$processes = Get-WmiObject Win32_Process -Namespace "Root\CIMV2"
Load-DataGridView -DataGridView $datagridviewResults -Item $processes -AutoSizeColumns DisplayedCells

This will load the datagrid with data and you can resize the window application.

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As you can seen, right from the template you can start building PowerShell Gui’s with SAPIEN PowerShell Studio product.

Download the product for a evaluation:
https://www.sapien.com/software/powershell_studio

More information about PowerShell Studio:
https://www.sapien.com/assets/pdf/PowerShell_STUDIO.pdf

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Come and Celebrate PowerShell 10th Anniversary!

I just can’t believe I’ve been hooked to PowerShell since 2006. And, that I can’t stop using it.  This product change my life and it will be with us for a long time.

Here’s an image I showed on my first PowerShell presentation back in 2007 and I even build a CD with free resource information.

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What a accomplishment from Microsoft PowerShell father Mr. Jeffrey Snover! He created PowerShell and nowaday is mostly available in most Operating Systems: Windows, Linux, and Mac OS. Here are a few slide from one of Jeffrey Snover PowerShell webcast back in April 2007.

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I totally got it and I couldn’t stop learning about PowerShell. It did made my work easy thanks to this new .NET Scripting Automation Technology.

Now, let us not forget about all of our existing PowerShell Communities that throughout the years has done an excellent jobs to provide guidance adn direction to everyone wanting to learn PowerShell.

Big KUDOS!!

Join Microsoft PowerShell 10 Years Anniversary Celebration

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Date: November 14th 2016 (A lond day event)
Where: MSDN Channel 9 – https://channel9.msdn.com/Events/PowerShell-Team/PowerShell-10-Year-Anniversary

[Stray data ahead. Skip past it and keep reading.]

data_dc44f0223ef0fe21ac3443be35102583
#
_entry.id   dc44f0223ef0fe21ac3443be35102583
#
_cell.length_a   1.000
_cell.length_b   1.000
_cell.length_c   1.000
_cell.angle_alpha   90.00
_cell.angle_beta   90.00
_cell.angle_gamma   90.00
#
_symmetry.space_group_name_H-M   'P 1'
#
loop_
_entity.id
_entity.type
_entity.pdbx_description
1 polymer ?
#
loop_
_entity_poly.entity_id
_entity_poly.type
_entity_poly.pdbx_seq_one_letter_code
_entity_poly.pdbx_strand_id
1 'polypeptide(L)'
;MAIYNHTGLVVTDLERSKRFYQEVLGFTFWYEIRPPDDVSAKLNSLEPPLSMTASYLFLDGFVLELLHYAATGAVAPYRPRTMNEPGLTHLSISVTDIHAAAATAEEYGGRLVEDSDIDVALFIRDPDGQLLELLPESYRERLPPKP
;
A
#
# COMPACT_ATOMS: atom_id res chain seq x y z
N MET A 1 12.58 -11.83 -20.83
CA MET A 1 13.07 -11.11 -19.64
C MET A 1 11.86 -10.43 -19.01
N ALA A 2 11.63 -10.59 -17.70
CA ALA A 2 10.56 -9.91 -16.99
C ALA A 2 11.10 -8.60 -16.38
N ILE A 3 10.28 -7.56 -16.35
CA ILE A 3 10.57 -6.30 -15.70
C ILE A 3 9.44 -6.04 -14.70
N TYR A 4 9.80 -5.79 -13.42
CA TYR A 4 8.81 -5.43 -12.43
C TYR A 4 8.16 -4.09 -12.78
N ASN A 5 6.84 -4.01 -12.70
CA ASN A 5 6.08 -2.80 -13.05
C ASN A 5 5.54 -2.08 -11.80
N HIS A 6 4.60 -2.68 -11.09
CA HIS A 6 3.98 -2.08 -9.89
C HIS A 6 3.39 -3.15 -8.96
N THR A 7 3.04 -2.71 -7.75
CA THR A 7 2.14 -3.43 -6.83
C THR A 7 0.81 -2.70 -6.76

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Keep Learning about PowerShell!

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FLPSUG last meeting November 3rd posted – Windows 10 Bash and PowerShell

If you missed our online meeting, then here’s the recording.  We’ll be taking a tour into Windows 10 Bash Linux subsystem. I’ll be sharing some tips on how to work with Bash, and the workaround to make PowerShell in side BASH. This is the perfect environment to start learning about Linux while you work in windows. We’ll be take advantage of how-to use cross-platform Open source product(s).

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Topic: Looking into Windows 10 Bash Linux subsystem and PowerShell

Presentation and demo info: https://1drv.ms/f/s!Akqg632FQ1xUl091qQvhMIYw9Isq

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FLPSUG Recorded Monthly Meetings 2016

I took the time to put in a blog all available recorded meeting for this year. All of these videos are loaded in YouTube site for viewing.

Florida PowerShell User Group Monthly Thursday, April 28, 2016
Topic: “Open PowerShell V5 recap and PowerShell Studio 2016”
Speaker: Maximo Trinidad

This is an open session review the latest new of PowerShell v5 and a look at the new SAPIEN Technology “PowerShell Studio 2016”. I will demo some script sample using SQL Server SMO and creating .NET Windows GUI.
PowerShell, Sapien PowerShell Studio

Florida PowerShell User Group Monthly Thursday, May 26, 2016
Topic: “The Essential PowerShell on Error Trapping”
Speaker: Maximo Trinidad

Do you to learn how to trap and document error while running PowerShell scripts? This session will cover the use and how to trap errors in your PowerShell script. We’ll be creating simple script providing some scenarios in trapping errors. At the same time, we are going to end up creating an error report.
PowerShell, Sapien PowerShell Studio

Florida PowerShell User Group Monthly Thursday, September 29, 2016
Topic: “Taking a look at PowerShell Cross-Platform”
Speaker: Maximo Trinidad

PowerShell is Open Source now! Come and see how you could use PowerShell in cross-platform between Windows and Linux sharing scripts to assist in admin task automation.  We’ll spend some time in Linux, and working with some of the editor(s) available for scripting.  Also, I’ll be providing information on how to contribute to  PowerShell Open Source.  This is a demo intensive presentation you don’t want to miss.
Linux PowerShell